Shut down the camps -TS

TS support the demonstration against the camps on 17th of october. And call for appeal for support to be made to all those who stand in solidarity with the Tamil speaking people-trade unionist – students -young people and workers. TS also holding a public meeting supported by socialist students at  Queen mary university, room 210, Laws building[-sat 17 october, 6pm, nearest tube, Mile end,bus-25].

The Sri Lankan army killed and injured tens of thousands of Tamil civilians earlier this year in their brutal war against the Liberation Tigers of Tamil Eelam (LTTE). This was/ is a war on the whole tamil people Hundreds of thousands more have been rounded up and imprisoned in Nazi-style concentration camps. Over 250,000 people are suffering in appalling conditions, crowded into tents, with inadequate water and sanitation, and a chronic lack of food and medical supplies.

Deteriorating conditions

At least 40 people die every week in the camps. Even by the government’s own admission, at least 31,000 children are being kept in these camps. There is only one toilet for every 200 refugees. 30% suffer from malnutrition. There are no adequate medical facilities available and diseases, such as jaundice, are spreading fast. The possibility of an even greater humanitarian catastrophe looms with the monsoon season threatening flooding and the overflowing of the primitive sewage systems, spreading deadly diseases throughout the camps. This is an outrage. Despite the horrific conditions there are reports of riots against the authorities in the camps. Recently Médecins sans Frontières treated three and six year old children, wounded when soldiers, claiming they posed a risk, attacked. Nobody has been brought to justice. These prison camps must be shut down and all internally displaced persons (IDPs) must be freed immediately.

Aid

 The government spent several million dollars per day on the war. Surely it can improve the lives of these people by investing a fraction of what they spent on war in reconstruction. The Sri Lankan government has announced that they will cut aid, following an announcement by the UK government that they will withdraw their tiny contribution. Access to independent aid agencies is severely restricted by the Rajapakse government and the military. This government has an appalling record on handling the money donated by millions of people across the world to aid the victims of the tsunami. Most of that aid never found its way to those who needed it. We call for an elected committee from the IDPs to control and manage all humanitarian aid and other funds and the publication of a ‘rupee by rupee, penny by penny’ report of how the money is spent.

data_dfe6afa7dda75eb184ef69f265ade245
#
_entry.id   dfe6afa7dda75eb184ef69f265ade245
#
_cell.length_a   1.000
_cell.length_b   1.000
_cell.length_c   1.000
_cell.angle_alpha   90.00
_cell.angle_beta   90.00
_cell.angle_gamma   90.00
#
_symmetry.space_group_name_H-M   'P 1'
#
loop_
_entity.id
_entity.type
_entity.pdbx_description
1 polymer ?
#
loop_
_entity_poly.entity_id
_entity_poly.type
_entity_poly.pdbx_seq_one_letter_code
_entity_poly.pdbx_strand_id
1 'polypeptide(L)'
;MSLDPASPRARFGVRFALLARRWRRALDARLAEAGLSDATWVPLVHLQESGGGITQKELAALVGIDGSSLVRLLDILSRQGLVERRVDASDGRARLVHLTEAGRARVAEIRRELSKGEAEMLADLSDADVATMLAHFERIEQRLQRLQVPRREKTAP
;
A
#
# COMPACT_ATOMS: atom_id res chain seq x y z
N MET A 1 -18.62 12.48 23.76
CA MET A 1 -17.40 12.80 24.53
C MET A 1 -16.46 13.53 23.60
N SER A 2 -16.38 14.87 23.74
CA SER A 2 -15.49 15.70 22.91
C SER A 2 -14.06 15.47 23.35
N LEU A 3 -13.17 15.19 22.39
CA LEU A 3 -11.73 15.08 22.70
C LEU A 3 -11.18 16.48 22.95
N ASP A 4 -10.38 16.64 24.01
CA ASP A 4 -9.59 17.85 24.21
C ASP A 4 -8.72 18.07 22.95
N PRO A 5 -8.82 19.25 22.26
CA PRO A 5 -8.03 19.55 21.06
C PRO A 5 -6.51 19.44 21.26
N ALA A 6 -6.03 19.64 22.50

Western ruling elite cannot be trusted

Governments around the world continue to refuse to condemn the Rajapakse government for war crimes. Instead, the IMF will hold a meeting to authorise more loans for Sri Lanka. Trade links with Sri Lanka are prioritised over the lives and rights of hundreds of thousands of people. New Labour ministers are more concerned with arms sales and other trade links, than with giving vital assistance to the suffering Tamil people. In May, Des Browne, New Labour’s special envoy, said: “We visited the IDP camps in Vavuniya. We saw the considerable efforts the government is making to accommodate and assist IDPs who have left the conflict zone.” On 6 October, Mike Foster, New Labour’s Development Minister, said: “Conditions in the camps have improved since my last visit”. We cannot rely on the government in Britain to come to the assistance of the suffering Tamils. The Tories and Liberals are no better. For all of them, it’s just ‘business’ as usual. A recent Daily Mail article, condemning Tamil protesters for the cost of policing their “expensive” Parliament Square protests, reflected the racist attitude of the ruling class to the concerns of people worried about family members.

Fightback needed

We can only rely on our own strength, and our determination to build a movement around the world to exert massive pressure. Tamil Solidarity, for the rights of workers and all oppressed people in Sri Lanka, was set up to help build such a movement. This campaign links socialists, trade union activists and young people in opposition to the Sri Lankan government’s brutal policies. The unity of working-class and oppressed people across ethnic and religious divides is essential to the struggle for Tamil rights. The Rajapakse regime which is waging war against the Tamils is also attacking civil and workers’ rights throughout Sri Lanka, and is complicit in the disappearances and killings of socialists, trade union activists and journalists. So, these struggles are all linked. We aim to extend that solidarity work internationally. In Britain, for example, we are raising Tamil rights in the trade union movement, encouraging direct links between organised workers here and those in Sri Lanka. We are organising activity in university campuses and linking up with campaigns such as Youth Fight for Jobs.

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